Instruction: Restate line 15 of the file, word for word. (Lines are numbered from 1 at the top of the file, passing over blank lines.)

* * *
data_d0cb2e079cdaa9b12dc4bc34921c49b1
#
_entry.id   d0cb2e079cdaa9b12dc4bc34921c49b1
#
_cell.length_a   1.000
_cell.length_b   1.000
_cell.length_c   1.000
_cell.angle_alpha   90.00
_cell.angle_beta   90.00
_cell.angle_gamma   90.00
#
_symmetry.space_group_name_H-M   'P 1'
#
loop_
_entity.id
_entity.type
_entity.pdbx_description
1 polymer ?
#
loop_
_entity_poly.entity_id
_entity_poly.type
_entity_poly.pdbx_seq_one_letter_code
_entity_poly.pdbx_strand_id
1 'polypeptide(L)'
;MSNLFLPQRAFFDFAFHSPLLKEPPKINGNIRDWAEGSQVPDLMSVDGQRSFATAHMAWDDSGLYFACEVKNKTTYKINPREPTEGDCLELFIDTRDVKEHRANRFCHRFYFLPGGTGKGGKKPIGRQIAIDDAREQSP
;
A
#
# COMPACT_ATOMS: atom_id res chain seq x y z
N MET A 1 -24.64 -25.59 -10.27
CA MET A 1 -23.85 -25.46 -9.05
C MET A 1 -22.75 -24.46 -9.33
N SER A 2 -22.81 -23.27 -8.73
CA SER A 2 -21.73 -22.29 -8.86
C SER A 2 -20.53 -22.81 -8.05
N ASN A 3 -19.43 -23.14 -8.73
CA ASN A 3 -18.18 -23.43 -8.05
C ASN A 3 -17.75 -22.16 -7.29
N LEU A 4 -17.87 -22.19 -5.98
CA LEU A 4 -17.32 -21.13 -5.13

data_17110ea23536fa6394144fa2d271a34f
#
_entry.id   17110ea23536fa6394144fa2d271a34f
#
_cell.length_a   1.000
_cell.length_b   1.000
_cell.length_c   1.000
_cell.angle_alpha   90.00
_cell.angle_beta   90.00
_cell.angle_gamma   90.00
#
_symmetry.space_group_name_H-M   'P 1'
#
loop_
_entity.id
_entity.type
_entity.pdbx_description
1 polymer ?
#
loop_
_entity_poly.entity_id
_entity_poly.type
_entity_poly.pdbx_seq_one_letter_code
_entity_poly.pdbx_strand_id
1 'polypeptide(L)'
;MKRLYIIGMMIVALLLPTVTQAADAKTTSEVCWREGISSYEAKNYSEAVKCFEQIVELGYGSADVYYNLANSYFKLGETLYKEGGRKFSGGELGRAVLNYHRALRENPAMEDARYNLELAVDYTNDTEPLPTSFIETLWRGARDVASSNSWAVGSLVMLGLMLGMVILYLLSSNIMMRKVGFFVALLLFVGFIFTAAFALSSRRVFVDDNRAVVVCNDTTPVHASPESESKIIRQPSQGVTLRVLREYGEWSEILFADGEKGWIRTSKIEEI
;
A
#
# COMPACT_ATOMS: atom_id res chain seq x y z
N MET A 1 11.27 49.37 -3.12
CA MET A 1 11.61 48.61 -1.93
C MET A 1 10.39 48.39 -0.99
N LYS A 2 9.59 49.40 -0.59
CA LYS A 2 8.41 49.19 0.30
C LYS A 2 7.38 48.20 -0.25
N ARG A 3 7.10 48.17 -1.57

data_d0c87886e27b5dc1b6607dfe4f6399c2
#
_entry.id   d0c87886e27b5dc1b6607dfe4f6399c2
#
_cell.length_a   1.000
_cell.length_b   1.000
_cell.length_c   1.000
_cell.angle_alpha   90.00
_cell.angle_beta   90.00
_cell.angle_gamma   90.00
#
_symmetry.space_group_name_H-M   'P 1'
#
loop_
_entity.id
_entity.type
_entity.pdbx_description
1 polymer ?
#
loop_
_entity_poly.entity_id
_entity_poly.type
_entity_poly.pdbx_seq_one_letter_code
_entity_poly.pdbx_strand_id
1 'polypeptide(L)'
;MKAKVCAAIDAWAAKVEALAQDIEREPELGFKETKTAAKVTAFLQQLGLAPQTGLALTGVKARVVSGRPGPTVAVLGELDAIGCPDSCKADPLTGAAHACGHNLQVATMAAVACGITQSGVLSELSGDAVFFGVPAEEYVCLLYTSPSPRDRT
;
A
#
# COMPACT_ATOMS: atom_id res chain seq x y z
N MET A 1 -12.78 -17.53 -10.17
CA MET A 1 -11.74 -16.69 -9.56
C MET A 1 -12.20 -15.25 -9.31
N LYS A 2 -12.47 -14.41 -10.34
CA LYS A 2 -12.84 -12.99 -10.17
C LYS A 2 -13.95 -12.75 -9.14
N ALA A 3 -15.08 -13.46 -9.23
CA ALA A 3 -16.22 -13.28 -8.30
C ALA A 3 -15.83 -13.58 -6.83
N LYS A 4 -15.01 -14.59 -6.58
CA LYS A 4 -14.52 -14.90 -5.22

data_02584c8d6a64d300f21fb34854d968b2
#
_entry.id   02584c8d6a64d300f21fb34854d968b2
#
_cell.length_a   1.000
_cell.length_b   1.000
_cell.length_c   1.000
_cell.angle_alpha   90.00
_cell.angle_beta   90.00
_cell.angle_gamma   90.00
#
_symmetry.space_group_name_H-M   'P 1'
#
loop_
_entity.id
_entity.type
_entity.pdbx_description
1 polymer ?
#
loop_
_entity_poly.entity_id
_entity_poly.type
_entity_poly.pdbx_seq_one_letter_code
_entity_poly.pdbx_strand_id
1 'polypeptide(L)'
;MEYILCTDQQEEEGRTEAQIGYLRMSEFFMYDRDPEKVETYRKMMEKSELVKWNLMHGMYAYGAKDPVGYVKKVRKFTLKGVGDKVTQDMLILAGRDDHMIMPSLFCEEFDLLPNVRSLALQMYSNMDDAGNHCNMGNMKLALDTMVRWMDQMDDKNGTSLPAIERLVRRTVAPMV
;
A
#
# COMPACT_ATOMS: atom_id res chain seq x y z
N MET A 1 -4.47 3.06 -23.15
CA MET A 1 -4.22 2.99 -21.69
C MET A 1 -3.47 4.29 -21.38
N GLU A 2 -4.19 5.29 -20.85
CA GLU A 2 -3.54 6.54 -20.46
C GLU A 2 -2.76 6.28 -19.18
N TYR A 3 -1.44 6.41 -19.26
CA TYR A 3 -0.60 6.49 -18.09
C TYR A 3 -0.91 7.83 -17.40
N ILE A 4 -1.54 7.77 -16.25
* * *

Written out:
_entity.id